Mountaintop Removal: Reclamation FAIL

"The land shall not be sold in perpetuity, for the land is mine; with me you are but aliens and tenants.  Throughout the land that you hold, you shall provide for the redemption of the land."  (Leviticus 25:23-24)

"In another hundred years, God knows what this will look like.  But it will be used because it's level land."  -- Bill Caylor, Kentucky Coal Association

Roughly 1.2 million acres, including at least 500 mountains, have been flattened by mountaintop removal coal mining in the central Appalachian region, and only a fraction of that land has been reclaimed for so-called beneficial economic uses, according to new research by NRDC and our partner group Appalachian Voices

Check out our report: Reclamation FAIL.

[UPDATE: The Lexington Herald-Leader publishes the first story on our report.]

In a one-two punch, the study by Appalachian Voices analyzed aerial imagery of eastern Kentucky, southern West Virginia, southwest Virginia and eastern Tennessee.  This analysis not only confirms the extent of mountaintop removal throughout the region but also reveals that nearly half of this controversial mining has taken place in Kentucky.

“The fact that coal companies can blast away the tops of 500 of the oldest and most biodiverse mountains on the continent shows an utter disrespect for the communities that have to live with the destruction of their land, air and water,” said Matt Wasson, with Appalachian Voices.


For years the mining industry has exploited a federal statutory provision that exempts them from restoring the land to its approximate original contour if there is a plan to develop the land for “equal or better economic use” such as “industrial, commercial, residential or public use.” 

However, NRDC’s analysis – also using aerial imagery – confirms that nearly 90% of mountaintop removal sites have not been converted to economic uses.  

That's right: Mining companies don’t love mountains but they love bragging about how they restore mine sites for the benefit of local communities.  Our study exposes Big Coal’s broken promises by proving that post-mining economic prosperity is a big, flat lie.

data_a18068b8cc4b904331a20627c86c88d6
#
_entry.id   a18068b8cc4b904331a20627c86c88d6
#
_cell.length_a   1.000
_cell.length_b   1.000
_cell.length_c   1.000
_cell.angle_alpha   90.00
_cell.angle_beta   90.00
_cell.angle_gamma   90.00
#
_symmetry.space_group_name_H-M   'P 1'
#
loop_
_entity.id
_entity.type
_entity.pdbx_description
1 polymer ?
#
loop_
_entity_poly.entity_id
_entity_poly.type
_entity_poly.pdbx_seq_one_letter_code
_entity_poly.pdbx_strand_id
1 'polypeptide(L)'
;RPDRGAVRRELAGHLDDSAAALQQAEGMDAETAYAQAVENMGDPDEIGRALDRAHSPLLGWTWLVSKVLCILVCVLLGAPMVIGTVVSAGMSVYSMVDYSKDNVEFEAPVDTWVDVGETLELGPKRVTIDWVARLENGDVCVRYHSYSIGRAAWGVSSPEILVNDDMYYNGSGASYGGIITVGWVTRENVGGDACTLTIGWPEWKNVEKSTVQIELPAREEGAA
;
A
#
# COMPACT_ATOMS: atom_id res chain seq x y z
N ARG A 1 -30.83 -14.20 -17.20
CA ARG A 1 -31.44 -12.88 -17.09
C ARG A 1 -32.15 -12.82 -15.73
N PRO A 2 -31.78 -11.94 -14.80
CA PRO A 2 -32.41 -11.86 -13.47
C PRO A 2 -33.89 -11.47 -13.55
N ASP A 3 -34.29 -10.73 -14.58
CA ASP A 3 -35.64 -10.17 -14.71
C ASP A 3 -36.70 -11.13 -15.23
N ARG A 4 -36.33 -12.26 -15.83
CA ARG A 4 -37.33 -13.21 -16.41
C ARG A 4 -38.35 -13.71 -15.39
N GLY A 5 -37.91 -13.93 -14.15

Of the 500 mountaintop removal sites we examined, we excluded 90 from our survey due to active, ongoing mining activity.  That left 410 supposedly reclaimed mine sites, for which we found that:

  • 366 (89.3%) had no form of verifiable post-mining economic reclamation excluding forestry and pasture
  • 26 (6.3% of total) yield some form of verifiable post-mining economic development
  • Only about 4% of mountains in Kentucky and West Virginia, where the vast majority of this mining is occurring, had any post-mining economic activity. 
  • Virginia had the highest proportion of economic activity on its reclaimed mountaintop removal sites at 20%. 
  • Tennessee, which has relatively little mountaintop removal compared to the other three states, had no economic activity on the 6 sites examined in that state. 
  • Overall, economic activity occurs on just 6% to 11% of all reclaimed mountaintop removal sites surveyed as part of this analysis.

The so-called beneficial development projects include: 

  • industrial parks (4)
  • oil and gas fields (3)
  • golf courses (3)
  • airports (2)
  • municipal parks (2)
  • hospital (1)
  • ATV training center (1)
  • county fairground (1) 

In addition, commercial agriculture or farming was identified on nine sites, sometimes in conjunction with other land uses such as residential development.  The post-mining land use status of all but 18 mountain locations was identified with a high level of confidence.  These locations were identified as having “possible” post-mining economic land uses.  This means that some evidence of potential economic reclamation exists on these sites, such as mowed fields or improved structures, but specific land use was not clear.  In some cases, it was unclear whether structures were abandoned or directly connected to former or existing mining activity on site or nearby.

What is clear is that mountaintop removal has yielded little economic development on reclaimed mine lands in Appalachia desite the abundance of landscapes with flattened topography available for industrial, commercial, or residential post-mining economic activity.

“This research shows what a sacrificial lamb Kentucky has been for an industry that is not interested in any kind of restoration,” said Mick McCoy, a member of Kentuckians For The Commonwealth, noting that Kentucky has more destroyed mountains and acreage than other states.  “Here in Martin County, more than 25% of the land has been leveled by coal companies yet we are among the poorest of counties not just in Kentucky, but the entire country.”

“We watch our Appalachian communities being destroyed every day with the false promise of reclamation,” said Lorelei Scarbro, with Coal River Mountain Watch in West Virginia.  “We, the citizens living at ground zero are losing our way of life and our history with every mountain they take.  I am heartbroken to think what my grandchildren will have left when they grow up if we don’t stop this rogue mining.”

Bottom-line: Reclamation FAIL.